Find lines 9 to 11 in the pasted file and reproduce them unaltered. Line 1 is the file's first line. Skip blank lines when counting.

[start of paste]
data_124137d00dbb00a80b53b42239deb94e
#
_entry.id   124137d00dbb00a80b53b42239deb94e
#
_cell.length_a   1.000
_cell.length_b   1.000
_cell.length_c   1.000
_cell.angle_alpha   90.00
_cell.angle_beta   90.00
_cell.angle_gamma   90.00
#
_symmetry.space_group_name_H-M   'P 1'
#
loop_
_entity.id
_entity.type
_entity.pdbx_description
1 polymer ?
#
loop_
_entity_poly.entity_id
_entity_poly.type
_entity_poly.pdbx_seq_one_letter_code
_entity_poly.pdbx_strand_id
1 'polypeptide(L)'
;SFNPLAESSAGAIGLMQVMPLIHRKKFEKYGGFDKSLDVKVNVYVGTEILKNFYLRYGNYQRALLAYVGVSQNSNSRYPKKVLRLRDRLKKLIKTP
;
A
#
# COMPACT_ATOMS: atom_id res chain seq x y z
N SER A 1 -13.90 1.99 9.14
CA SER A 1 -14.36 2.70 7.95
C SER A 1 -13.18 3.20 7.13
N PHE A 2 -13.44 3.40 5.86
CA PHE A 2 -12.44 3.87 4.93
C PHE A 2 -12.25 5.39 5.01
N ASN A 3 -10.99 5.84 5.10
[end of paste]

_cell.angle_beta   90.00
_cell.angle_gamma   90.00
#